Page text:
By Patrick Horn (“Rishi”)

Swami Vivekananda says, “coming to our philosophers, we find that this word Maya has been manipulated in various fashions, until we come to the great Shankaracharya.” The infinite, undivided, unchanging sat-chit-ananda (existence-consciousness-bliss) is the only Reality. The empirical world (vyavaharika) is an appearance due to ignorance (avidya); it is not unreal but it is not what it appears to be. Erroneous perception mistakes Brahman as finite, divided, and changing. Shankaracharya famously uses the analogy of the rope and the snake. If you mistake a rope for a snake, you didn’t see the rope and there is no snake. Though seemingly affected by space, time, and causality in manifold names and forms, Brahman remains the same, and Thou Art That – tat tvam asi. It is due to lack of discrimination that the self is entangled with external objects and conditions and falsely identified with a limited body and its various mental states and moods.

Swamiji teaches, “the theory of Maya was manipulated a little by the Buddhists too, but in the hands of the Buddhists it became very much like what is called Idealism, and that is the meaning that is now generally given to the word Maya.” Idealism asserts that reality is immaterial and doubts the possibility of knowing anything beyond the mind. According to Buddhists, the world is “empty,” but this is not a nihilistic void. It means that forms have no independent existence. The goal of nirvana is liberation from the apparent cycle of death and rebirth (samsara) and suffering caused by desire and attachments. The Buddha, son of Queen Maya, taught an eightfold path to freedom: wisdom through Right View (inquiry and aesthetic) and Right Intention (sincerity and correct aim), virtue though Right Speech (mastery of thought and word) and Right Action (skillful means) and Right Lifestyle (ethical conduct), and Right Effort (discipline and renunciation), Right Concentration (correct practice and context), and Right Mindfulness in meditation.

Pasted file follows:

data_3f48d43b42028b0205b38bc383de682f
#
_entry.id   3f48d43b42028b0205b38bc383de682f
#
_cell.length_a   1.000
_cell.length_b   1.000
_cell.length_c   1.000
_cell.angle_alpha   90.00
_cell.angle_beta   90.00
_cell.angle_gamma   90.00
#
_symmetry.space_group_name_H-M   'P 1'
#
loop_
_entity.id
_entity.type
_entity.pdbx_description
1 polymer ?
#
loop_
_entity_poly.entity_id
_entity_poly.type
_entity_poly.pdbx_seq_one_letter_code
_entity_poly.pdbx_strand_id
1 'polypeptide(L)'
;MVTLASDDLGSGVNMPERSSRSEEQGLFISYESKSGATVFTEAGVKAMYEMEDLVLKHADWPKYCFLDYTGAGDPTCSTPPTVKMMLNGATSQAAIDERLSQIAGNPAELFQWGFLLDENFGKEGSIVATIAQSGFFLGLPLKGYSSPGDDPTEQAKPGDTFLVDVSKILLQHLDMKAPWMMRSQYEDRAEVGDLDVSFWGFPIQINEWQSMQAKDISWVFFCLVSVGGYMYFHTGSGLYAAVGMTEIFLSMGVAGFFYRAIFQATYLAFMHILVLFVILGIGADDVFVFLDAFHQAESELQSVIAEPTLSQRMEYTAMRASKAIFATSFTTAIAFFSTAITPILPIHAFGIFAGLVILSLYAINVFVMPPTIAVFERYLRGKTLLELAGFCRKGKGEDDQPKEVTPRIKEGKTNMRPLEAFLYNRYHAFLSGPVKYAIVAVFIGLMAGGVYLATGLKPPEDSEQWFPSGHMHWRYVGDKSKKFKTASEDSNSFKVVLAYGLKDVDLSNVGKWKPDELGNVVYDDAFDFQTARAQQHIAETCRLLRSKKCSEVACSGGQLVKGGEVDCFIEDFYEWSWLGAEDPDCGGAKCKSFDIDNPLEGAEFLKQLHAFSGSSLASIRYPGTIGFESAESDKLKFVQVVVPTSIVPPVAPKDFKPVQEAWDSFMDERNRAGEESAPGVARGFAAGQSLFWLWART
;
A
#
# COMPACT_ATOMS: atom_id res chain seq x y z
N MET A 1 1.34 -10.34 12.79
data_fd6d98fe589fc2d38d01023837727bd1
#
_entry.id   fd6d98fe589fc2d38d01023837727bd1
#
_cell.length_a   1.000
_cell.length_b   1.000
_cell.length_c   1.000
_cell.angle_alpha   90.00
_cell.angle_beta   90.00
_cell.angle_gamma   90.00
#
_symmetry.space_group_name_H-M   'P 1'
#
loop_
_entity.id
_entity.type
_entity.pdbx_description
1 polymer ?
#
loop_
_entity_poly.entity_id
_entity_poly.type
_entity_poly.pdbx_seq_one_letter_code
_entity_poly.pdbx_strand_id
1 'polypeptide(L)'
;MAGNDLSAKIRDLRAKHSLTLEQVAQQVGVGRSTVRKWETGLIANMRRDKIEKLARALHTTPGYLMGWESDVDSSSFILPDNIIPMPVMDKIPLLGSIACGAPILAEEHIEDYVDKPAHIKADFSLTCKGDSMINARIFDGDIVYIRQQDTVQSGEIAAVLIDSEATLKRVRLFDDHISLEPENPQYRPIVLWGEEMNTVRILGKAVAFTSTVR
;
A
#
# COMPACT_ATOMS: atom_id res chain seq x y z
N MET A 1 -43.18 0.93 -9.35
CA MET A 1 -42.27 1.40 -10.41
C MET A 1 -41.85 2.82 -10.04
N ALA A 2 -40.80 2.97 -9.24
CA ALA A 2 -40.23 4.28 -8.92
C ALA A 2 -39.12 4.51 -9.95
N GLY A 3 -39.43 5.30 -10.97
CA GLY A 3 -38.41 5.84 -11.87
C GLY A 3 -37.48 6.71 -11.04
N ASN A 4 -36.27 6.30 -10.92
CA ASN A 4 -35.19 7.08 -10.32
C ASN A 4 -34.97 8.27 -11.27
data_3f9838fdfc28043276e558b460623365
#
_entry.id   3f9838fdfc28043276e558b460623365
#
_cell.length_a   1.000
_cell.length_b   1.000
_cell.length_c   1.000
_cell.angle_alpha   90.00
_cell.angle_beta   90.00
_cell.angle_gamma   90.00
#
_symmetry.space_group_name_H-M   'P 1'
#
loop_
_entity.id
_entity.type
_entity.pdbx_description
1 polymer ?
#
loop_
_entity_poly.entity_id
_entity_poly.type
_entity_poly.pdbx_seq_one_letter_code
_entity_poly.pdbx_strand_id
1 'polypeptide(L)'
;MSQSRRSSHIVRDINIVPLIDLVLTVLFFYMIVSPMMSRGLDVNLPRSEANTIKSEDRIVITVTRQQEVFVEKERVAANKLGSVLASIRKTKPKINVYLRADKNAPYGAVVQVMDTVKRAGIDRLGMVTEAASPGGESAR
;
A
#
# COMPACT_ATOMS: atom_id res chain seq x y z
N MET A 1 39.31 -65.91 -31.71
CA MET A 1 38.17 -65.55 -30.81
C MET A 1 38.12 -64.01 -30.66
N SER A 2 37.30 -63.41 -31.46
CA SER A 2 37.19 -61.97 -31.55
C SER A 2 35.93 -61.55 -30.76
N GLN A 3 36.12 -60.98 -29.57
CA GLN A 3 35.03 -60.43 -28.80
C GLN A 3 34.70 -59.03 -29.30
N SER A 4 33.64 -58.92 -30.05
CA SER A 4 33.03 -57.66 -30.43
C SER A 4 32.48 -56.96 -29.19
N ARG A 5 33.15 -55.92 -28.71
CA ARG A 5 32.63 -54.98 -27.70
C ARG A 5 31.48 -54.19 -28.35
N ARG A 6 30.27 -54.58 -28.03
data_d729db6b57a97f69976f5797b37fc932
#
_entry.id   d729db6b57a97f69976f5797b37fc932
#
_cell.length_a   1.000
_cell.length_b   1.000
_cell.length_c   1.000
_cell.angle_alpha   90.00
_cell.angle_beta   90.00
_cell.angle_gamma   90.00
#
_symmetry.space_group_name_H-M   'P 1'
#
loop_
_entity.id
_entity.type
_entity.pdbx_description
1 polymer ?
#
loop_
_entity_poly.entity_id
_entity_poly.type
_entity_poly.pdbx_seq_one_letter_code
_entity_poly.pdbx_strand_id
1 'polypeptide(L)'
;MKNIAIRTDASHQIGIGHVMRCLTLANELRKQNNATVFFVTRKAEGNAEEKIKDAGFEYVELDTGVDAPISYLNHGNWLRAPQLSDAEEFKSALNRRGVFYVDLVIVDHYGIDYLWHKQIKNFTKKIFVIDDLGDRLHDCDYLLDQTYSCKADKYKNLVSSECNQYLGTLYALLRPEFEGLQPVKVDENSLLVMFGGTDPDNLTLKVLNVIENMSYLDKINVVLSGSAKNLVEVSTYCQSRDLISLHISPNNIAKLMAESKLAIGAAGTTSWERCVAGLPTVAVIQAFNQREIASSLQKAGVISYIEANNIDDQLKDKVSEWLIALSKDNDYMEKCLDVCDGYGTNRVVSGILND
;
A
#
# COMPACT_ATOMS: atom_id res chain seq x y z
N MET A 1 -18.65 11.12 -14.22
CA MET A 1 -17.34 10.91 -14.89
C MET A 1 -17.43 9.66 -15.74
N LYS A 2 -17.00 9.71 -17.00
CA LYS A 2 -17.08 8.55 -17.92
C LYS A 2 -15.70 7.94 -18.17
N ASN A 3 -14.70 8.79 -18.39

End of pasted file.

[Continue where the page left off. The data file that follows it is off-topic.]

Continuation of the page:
Swamiji suggests the idea of God changes and grows but always within māyā. He says, “let us go back a little to those early ideas of God and see what became of them.” According to the myths of the Western esoteric tradition, the Original Knowledge was corrupted and lost. The Book of Enoch describes the election of the guardian of celestial treasures, chief of archangels, and scribe of God; in the Abrahamic sects, he is the keeper of the secrets, the “voice” of God, architect of the Tree of Life shown by angels to mortals, the lesser Jehovah called Metatron or Metator, meaning guide, messenger, or measurer. He was the son of the Greek goddess Maia. He was also linked to the planet closest to the sun, Mercury. In Sanskrit, the name of the planet closest to the sun is Budha. The cross-fertilization between the religious myths of the ancient world is evident as the Egyptian god of writing, math, astronomy, and magic named Thoth (“thought”) fused with the Greco-Roman Mercurius to become Hermes Trismegistus (“the thrice-great” philosopher, priest, and king).